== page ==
"Swallow your pride" and "let the experts help" - that's one migrant's advice to frustrated migrants thinking of giving up on New Zealand.
Lyla Chia Lin-Lee, 32, moved to New Zealand from Taiwan in 2016 after she married a Taiwanese-New Zealander, but said she struggled to adapt.
"I used to work in a big semi-government-owned financial services company and found New Zealand so different and that the market here is so much smaller," she said.
"After sending out hundreds of job applications, I couldn't even secure an interview and it really dented my confidence."
Lin-Lee said the thought of giving up and going back to Taiwan crossed her mind.
In the year to April, 30,000 non-New Zealand citizens who had been living here on a permanent or long-term basis left this country, according to Statistics New Zealand.
This was an increase of 23 per cent on the year before.
"I found settling in New Zealand really tough, but I am married to a Kiwi and I had to find a way to make things work," Lin-Lee said.
She attended an expo that year which she said changed her life.
The ANZ Migrant Expo, created to help migrants settle in New Zealand, will be held at The Cloud on Auckland's waterfront this Saturday, June 16, for the sixth year running.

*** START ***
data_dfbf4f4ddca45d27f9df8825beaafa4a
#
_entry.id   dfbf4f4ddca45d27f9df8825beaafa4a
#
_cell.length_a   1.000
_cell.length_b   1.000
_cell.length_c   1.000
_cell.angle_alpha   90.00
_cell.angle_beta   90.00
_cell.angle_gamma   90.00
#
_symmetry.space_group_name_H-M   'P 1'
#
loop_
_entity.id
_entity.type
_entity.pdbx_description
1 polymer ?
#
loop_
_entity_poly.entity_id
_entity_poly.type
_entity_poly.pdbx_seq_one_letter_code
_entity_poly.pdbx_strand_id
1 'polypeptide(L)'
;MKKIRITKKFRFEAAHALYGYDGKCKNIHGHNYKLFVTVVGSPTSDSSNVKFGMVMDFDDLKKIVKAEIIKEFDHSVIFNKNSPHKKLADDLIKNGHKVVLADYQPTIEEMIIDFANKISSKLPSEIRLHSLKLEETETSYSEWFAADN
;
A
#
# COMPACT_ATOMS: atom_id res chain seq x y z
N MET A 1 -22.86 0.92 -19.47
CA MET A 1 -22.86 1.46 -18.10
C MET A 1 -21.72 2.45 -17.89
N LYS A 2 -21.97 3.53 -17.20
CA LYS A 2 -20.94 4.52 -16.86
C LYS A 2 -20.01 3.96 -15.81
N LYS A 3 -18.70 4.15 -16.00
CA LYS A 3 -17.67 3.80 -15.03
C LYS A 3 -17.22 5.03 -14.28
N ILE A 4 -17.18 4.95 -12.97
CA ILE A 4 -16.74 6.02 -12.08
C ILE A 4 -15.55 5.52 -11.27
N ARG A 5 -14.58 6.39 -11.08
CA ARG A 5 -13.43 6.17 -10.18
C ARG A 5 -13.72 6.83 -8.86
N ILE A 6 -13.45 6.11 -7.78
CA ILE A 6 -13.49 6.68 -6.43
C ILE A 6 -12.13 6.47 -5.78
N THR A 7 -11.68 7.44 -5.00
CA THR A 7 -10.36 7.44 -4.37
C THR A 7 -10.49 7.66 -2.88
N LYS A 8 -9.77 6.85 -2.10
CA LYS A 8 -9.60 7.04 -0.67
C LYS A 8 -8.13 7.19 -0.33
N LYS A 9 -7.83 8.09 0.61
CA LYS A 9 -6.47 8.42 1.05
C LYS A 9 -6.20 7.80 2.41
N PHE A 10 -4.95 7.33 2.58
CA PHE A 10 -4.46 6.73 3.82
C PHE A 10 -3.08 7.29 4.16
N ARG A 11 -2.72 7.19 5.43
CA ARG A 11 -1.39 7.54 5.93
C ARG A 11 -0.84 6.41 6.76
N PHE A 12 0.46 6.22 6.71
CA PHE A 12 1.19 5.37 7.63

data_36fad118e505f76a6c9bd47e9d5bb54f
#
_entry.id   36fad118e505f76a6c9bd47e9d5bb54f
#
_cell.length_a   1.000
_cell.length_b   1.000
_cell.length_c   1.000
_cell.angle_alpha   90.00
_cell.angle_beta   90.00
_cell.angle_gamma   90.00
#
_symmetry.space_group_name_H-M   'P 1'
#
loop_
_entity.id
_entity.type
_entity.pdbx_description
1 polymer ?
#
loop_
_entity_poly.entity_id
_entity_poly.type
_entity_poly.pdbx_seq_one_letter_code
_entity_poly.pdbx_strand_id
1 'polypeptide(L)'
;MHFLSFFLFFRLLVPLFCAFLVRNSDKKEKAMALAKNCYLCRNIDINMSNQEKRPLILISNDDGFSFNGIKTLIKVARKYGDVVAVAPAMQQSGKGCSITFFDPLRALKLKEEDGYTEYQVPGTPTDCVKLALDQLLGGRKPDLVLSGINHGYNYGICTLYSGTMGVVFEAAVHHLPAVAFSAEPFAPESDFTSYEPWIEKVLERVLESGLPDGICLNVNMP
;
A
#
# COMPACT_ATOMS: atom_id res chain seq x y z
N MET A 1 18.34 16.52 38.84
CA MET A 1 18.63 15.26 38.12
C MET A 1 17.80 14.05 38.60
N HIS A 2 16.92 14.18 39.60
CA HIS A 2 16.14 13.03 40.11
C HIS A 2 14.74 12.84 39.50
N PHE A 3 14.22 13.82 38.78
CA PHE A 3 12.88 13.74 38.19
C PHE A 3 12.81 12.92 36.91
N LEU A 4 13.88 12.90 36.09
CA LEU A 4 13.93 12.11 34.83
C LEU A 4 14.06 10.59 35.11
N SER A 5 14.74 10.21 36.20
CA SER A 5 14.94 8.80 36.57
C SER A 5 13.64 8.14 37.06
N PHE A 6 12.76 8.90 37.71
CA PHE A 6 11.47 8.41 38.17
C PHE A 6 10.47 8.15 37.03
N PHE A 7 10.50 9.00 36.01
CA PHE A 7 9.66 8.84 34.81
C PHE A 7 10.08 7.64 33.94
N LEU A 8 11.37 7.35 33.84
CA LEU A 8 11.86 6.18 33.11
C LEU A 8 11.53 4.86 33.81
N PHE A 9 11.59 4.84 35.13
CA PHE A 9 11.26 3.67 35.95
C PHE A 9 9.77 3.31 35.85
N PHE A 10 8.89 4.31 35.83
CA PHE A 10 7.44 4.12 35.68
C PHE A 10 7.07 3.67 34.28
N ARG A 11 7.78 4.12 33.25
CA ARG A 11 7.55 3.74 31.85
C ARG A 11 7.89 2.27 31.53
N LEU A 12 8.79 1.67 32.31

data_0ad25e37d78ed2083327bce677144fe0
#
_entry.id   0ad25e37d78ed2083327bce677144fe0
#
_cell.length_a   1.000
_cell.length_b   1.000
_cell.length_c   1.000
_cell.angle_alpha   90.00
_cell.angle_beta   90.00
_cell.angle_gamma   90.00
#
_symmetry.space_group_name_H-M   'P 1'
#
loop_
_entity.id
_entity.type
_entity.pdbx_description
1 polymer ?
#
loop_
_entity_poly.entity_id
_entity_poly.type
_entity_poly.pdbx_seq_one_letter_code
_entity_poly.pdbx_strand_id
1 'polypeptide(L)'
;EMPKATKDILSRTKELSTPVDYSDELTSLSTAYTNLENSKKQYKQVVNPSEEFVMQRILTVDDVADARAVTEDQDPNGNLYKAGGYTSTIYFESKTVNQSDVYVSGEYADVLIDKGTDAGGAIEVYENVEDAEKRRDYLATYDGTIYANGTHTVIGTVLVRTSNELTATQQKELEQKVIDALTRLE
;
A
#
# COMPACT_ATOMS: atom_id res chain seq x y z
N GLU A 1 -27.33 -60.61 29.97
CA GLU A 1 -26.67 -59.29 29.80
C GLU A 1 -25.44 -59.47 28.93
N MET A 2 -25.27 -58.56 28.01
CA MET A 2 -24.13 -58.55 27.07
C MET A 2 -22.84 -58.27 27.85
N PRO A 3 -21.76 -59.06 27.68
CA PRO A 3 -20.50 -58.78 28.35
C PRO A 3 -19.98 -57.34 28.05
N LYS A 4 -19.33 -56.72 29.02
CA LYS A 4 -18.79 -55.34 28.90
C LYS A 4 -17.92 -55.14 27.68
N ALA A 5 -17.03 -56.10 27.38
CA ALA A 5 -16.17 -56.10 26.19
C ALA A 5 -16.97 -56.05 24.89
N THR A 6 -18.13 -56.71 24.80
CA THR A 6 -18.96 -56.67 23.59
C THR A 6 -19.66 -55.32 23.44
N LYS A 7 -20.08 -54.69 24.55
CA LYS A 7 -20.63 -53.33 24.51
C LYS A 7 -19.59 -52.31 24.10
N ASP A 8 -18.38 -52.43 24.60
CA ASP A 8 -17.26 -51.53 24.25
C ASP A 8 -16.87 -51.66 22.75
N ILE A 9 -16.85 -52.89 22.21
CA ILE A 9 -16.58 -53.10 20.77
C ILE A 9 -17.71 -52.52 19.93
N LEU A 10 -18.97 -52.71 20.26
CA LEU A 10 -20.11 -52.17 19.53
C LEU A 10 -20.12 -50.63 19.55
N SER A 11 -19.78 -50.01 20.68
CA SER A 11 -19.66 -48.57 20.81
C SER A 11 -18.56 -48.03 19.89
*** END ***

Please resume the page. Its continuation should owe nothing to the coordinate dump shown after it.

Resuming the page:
There, Lin-Lee said, she received help from human resources professionals to change the way her CV was written.
She also made connections with Chinese community groups and local public services, and new friends who were also recent migrants.
Now Lin-Lee is working as a trade support professional in Albany on Auckland's North Shore, and is also expecting her first child.
"When I first came, I depended on Google and thought I could do everything myself," Lin-Lee said.
"But I want to say to other migrants, sometimes when you swallow your pride and let the experts help, that's when things start to happen."
The expo this year will focus on helping migrants understand New Zealand's education system, employment, living and community support offerings.
There will be eight seminars and more than 70 stalls, and entry is free.
Jack Hou, ANZ's head of migrant and Auckland Asian banking, said the expo was created to help new New Zealanders access practical advice and public services as they settle into life in Aotearoa.
Annual next migration is down 4800 from a high point a year ago.